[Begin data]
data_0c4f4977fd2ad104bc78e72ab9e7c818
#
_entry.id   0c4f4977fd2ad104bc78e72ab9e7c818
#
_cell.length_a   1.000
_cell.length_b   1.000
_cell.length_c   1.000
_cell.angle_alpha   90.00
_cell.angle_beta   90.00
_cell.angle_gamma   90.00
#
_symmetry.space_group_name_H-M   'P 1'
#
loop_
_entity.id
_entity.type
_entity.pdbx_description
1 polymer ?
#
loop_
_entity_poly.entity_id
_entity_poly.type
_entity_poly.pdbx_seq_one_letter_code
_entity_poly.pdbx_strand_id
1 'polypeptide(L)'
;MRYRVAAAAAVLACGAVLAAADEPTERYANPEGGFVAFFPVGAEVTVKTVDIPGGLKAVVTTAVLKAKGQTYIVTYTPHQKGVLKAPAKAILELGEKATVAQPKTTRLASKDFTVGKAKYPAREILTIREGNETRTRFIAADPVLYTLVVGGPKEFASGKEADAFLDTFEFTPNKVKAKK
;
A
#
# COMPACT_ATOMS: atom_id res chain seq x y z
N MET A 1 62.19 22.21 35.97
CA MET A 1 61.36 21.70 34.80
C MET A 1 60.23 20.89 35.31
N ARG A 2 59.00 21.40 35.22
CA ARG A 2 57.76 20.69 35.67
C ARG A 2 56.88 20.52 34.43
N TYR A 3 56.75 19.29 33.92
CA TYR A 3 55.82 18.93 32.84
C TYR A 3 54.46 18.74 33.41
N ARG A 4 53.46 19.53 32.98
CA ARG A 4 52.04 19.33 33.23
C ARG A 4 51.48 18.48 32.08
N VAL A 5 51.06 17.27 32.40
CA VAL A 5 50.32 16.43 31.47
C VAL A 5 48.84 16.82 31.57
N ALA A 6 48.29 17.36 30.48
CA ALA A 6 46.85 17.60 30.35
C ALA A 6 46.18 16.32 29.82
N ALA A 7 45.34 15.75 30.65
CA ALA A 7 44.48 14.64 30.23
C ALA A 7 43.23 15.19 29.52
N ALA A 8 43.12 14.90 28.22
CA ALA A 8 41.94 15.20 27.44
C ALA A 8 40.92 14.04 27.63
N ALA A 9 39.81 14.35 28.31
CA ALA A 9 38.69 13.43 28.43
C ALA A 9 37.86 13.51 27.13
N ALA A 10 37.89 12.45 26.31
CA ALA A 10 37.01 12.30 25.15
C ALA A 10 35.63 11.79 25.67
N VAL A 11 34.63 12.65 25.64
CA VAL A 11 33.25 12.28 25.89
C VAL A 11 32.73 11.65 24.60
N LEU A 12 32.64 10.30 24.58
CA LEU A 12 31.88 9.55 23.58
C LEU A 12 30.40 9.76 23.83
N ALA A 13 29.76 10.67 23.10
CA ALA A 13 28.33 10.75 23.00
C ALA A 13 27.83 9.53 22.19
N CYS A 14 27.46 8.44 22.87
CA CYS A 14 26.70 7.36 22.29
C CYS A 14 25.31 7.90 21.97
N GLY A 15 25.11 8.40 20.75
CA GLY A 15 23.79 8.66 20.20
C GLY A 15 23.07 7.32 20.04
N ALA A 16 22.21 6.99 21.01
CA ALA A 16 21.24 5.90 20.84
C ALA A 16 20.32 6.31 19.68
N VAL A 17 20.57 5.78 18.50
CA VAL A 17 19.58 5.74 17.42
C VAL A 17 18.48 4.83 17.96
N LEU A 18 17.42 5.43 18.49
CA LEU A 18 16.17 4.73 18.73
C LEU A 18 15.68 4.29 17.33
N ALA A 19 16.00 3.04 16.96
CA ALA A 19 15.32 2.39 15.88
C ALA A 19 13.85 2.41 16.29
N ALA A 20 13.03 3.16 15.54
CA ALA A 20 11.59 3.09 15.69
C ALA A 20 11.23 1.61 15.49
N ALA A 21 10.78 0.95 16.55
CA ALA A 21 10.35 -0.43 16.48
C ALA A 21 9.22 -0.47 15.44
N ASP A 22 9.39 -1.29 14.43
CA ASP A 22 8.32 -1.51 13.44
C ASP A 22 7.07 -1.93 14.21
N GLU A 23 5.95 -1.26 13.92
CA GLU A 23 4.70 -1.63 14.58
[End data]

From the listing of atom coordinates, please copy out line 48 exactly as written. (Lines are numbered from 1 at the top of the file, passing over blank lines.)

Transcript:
C ALA A 6 46.18 16.32 29.82